Despite fears to the contrary, David Wagner selected a relatively strong squad for a competition which has, arguably, even less importance to Town than in recent years. He was helped by the return from injury of Billing (on the bench) and Hefele and the opportunity to give Kongolo a debut, but only 4 or 5 regulars were rested.
Bolton Wanderers’ fall from grace over the past few years culminating in huge financial problems and a brief spell in the third tier allows Phil Parkinson a much reduced ability to successfully rotate but good recent form after a horrendous start to their return to the Championship gives them a realistic chance of survival which has to be the priority.
An achingly dull first half saw early Bolton flurries fade very quickly as Town seized control of possession with the home side sitting back rather than pressing.
The possession was almost entirely pointless, other than starving Bolton of opportunity, with few balls played between the lines and far too many launched in to touch while trying to find width.
Retention and recycling of possession is a hallmark of Wagner’s tactics but it can induce a lack of imagination, bravery and penetration. An already sterile atmosphere – not unsurprisingly, the Bolton public were not seduced by Town’s new and unusual status – was further depressed by the visitor’s inability to progress much beyond sideways passing, safe balls backward and fear of risk.
Depoitre, who had a good first half but a quieter second, managed to bully his marker on one occasion but couldn’t find a team mate with a cutback while a couple of speculative shots were the meagre return on the possession investment.
Other than Depoitre’s presence, the only bright spot for Town was Sabiri. The forgotten number 10, who Wagner rates as a poor trainer, is surprisingly good in the air, has a good touch and that hint of maverick which may be the missing ingredient in a side which creates far too little.
Having dominated a game that barely reached the giddy heights of banal, Town should have been undone shortly before the break when Wilbraham, all alone, met a good cross only to see his attempt skew so wide of the target you would be forgiven for thinking his head was threepenny bit shaped.
The missing Madine would have buried it.
It would have served the visitors right had Wilbraham scored. The lack of adventure, which should flow from long spells with the ball, may be excused by the lack of familiarity in a team including a new signing – who played very well himself – and various fringe players, but the spectacle was pretty dreadful.
After the break, Town improved and added some much needed pace and movement to their play which, surprise, surprise, created momentum, pressure and a goal.
First, Sabiri had a good effort from range saved, resulting in a couple of corners, Depoitre and Lolley saw further attempts blocked and more corners were won with the final one finding its way to Van La Parra who flicked in the opener from short range.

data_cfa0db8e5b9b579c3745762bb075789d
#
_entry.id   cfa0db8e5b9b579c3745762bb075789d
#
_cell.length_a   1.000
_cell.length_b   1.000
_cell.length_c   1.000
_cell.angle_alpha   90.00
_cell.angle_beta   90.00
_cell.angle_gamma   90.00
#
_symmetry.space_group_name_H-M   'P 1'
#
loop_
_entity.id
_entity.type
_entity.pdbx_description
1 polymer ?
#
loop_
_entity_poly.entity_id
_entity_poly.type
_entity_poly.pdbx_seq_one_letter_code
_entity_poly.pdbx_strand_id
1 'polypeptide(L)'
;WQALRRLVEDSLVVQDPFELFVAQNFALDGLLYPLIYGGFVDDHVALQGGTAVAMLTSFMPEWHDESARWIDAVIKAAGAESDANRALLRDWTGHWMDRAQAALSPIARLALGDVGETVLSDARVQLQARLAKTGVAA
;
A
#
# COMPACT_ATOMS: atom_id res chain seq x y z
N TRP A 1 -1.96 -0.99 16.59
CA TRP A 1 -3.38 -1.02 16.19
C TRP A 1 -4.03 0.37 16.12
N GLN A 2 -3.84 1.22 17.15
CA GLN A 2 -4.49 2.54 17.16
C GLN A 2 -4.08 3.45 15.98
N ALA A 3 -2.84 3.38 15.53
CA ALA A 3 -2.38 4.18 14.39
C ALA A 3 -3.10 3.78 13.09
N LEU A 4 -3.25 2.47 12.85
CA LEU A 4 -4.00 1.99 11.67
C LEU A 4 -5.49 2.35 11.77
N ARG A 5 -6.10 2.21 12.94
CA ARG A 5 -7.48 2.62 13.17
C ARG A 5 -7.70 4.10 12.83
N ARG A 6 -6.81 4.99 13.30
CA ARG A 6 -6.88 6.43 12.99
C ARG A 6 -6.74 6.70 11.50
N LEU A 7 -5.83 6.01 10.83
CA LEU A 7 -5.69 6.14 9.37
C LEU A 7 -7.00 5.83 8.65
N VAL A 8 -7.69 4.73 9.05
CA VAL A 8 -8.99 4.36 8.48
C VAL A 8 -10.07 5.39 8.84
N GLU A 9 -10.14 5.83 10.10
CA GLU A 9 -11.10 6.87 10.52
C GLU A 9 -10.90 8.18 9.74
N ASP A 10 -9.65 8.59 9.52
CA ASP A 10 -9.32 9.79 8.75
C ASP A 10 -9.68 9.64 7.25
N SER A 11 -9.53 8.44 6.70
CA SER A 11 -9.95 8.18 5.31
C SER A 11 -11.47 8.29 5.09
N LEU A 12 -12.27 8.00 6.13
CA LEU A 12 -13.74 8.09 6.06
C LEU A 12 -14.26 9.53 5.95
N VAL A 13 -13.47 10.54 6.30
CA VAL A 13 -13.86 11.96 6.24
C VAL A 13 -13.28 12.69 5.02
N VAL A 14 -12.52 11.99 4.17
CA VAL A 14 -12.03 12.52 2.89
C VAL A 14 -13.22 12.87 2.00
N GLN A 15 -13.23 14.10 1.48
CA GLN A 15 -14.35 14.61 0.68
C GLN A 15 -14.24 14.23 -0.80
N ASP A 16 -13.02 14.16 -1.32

Within a minute, Town were two up. A run by Sabiri was halted illegally and he stumbled in to a challenge with Wheater – an event ludicrously blown up by Parkinson post match – and the ball fell kindly to Williams. Advancing with menace, the German American’s shot was wildly deflected past Howard.
Upping the pace and applying sustained pressure won the tie. To their credit, Bolton didn’t crumble and began to cause problems, particularly down the right where Ameobi caused Malone significant problems. Parkinson’s decision to withdraw him later seemed a little odd.
Just after the hour, the home side were rewarded when Town didn’t get away a second time with an unmarked player arriving at the back post to meet a deep corner, and Derik ensured that the Premier League side wouldn’t have a comfortable ride in to the 4th round.
The Trotters created several mild alarms as they pushed for an equaliser but didn’t really test Coleman and Town’s opportunities to break began to open up. Immediately after the home goal, Williams had an excellent long range effort saved but most of the effort reverted to dominating possession again and for a while the horrors of the first half were revisited.
Town should have wrapped the game up in the final ten minutes. A midfield mix up allowed Sabiri to be freed in to the box and he looked to be fouled as he shot. The ball squirted out to Williams whose shot was saved at the near post.
Predictably, the Terriers had to deal with aerial assaults as time began to run out for the hosts which they achieved reasonably comfortably. As the minutes ticked by, more and more control was established and the rather skimpy 4 minutes of added time – Coleman was booked for persistent time wasting which, as ever, wasted even more time – were seen out professionally.
The second half had been more entertaining – which wasn’t much of an achievement – and, overall, Town deserved the win.
On the plus side, Sabiri showed he can add an extra dimension to the team and it is to be hoped he makes the match day squad more regularly, new signing Kongolo played well and looks a good addition, Hefele’s return was a success and the ignominy visited upon one or two other Premier League sides was avoided.
Quaner’s apparently minor injury aside, the players came through unscathed and a tricky assignment was negotiated.